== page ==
- Alexandra Adams, a 25-year-old lady who is in her fourth year in medical school, is about to become the first deafblind doctor
- Registered blind, Alexander said her colleagues doubt her abilities to practice even though patients' comments have been encouraging
- The 25-year-old also spoke how she was sent home from her first hospital placement because the senior doctor does not believe anyone would require her service
When a person is very committed to their goal, no challenge is big enough. Alexandra Adams, a 25-year-old medical student in her fourth year, is about to become the first deafblind medical doctor.
Daily Mail reports that the 25-year-old student was registered blind as she employs the use of cane and ear aid to cope with walking and hearing.
She said though the reactions from many patients have been motivating, her colleagues have great reservations about her abilities.
Alexander recalled how she was sent home from her very first hospital placement because the senior doctor believed no one would want the attention of a disabled doctor.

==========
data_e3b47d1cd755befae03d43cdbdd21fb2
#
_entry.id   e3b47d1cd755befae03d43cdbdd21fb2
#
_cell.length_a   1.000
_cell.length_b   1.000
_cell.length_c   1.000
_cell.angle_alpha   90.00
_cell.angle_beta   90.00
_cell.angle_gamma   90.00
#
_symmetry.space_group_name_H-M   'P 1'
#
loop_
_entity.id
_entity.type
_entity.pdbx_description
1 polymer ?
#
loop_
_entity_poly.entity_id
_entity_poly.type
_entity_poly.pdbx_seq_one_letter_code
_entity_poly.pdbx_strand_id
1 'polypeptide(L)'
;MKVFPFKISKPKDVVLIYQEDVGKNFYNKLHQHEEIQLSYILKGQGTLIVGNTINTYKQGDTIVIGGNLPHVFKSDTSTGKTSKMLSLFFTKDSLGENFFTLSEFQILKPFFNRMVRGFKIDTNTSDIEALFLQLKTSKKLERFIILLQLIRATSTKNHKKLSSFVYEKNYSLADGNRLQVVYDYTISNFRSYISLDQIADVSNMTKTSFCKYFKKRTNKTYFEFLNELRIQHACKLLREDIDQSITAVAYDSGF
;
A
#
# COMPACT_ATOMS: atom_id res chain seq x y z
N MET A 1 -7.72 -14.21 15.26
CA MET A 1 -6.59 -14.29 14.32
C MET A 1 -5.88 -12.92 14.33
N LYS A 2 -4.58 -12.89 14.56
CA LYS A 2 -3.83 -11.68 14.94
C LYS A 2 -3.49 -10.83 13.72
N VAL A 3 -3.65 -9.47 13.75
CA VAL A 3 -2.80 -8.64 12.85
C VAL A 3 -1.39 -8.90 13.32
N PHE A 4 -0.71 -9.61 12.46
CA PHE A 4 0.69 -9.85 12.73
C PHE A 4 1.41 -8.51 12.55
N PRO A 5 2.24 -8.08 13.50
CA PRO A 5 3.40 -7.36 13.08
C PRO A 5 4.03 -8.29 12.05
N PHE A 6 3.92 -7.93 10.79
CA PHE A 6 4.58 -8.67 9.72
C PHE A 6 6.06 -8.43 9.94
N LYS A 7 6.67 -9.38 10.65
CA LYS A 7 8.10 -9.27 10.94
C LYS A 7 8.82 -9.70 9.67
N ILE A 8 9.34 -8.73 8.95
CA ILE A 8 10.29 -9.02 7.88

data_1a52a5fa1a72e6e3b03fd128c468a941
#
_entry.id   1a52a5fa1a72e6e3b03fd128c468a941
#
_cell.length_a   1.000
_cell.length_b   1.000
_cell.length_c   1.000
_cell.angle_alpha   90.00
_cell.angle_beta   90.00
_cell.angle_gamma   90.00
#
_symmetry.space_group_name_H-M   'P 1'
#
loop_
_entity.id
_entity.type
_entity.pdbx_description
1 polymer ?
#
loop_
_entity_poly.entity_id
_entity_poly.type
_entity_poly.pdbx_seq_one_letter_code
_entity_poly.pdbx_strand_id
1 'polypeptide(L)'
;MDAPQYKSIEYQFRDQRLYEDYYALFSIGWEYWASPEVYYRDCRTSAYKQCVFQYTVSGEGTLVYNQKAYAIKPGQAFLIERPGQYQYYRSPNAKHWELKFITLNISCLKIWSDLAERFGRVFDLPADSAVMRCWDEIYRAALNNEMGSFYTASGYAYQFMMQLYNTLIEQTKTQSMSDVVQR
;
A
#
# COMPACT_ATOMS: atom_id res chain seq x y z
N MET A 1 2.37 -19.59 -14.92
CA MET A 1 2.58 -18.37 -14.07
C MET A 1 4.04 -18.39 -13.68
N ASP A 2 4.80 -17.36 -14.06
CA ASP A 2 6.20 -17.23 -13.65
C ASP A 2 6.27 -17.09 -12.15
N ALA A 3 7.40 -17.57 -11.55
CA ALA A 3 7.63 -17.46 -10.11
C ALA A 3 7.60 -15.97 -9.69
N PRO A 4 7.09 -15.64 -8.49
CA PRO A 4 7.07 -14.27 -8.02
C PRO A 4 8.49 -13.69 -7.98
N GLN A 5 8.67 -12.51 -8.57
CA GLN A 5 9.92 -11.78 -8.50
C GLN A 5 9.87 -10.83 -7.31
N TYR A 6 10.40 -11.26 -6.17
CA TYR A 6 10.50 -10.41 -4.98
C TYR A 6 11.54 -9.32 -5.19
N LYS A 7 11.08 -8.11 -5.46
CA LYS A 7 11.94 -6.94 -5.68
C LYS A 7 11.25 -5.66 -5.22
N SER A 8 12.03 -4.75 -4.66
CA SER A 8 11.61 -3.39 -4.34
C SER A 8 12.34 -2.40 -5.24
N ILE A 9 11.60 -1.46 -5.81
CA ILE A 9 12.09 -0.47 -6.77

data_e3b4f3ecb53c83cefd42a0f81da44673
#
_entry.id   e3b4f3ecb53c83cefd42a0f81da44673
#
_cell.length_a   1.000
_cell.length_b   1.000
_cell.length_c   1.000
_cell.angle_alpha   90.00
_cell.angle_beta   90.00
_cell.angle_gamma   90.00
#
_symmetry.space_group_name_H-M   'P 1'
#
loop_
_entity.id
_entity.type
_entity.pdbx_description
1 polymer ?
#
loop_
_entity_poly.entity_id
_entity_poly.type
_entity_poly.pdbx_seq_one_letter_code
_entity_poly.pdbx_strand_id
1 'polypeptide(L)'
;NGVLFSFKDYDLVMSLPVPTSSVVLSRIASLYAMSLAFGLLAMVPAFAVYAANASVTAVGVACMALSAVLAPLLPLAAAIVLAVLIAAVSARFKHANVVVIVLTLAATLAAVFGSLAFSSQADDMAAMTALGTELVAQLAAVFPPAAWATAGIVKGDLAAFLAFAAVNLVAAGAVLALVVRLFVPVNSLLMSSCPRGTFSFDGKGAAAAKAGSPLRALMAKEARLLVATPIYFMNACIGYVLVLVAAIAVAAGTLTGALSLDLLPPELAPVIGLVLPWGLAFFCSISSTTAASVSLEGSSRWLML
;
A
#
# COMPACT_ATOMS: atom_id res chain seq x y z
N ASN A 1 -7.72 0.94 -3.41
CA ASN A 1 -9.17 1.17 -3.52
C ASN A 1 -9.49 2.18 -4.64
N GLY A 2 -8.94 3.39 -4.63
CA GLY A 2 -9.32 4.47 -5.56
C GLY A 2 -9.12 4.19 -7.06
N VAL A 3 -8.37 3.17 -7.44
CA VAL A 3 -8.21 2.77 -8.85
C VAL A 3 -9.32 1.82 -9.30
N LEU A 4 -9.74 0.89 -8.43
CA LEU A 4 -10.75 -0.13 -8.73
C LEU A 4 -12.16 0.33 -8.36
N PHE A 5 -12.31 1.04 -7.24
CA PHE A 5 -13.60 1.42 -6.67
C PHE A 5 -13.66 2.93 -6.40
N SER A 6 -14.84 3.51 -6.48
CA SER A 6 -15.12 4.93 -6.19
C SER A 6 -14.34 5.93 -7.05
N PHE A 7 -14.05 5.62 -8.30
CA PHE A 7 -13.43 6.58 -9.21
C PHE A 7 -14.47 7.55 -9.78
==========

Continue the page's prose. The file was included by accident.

Alexandra Adams narrated how she was sent home from her first hospital placement because the senior doctor didn't believe patients would need her. Photo source: DailyMail
“It was on my first day of placement, a senior doctor came up to me and said 'Imagine you're a patient, would you want a disabled doctor treating you? Absolutely not'
“And then they sent me home, sent me home on my first day. It's meant to be the most exciting day of medical school, but it was my most disappointing,” she said.
Alexandra said she would not allow what others think about her discourage her or make her cry as that would not do anything to help her.
She said that though she is not going to be a neurosurgeon because of her sight, she can function in many areas that require more than dr*gs, blood tests and scans.
“I'm obviously not going to be a neurosurgeon, I'm registered blind. But there are so many things I can do
“Because I've had a lot of emotional challenges, I can see the perspective of life and it's so much more than the dr*gs and the blood tests and the scans,” she said.
The 25-year-old who has been into intensive care six different times said her experience about hospital has built her emotional intelligence, a rarity she said it is among most doctors.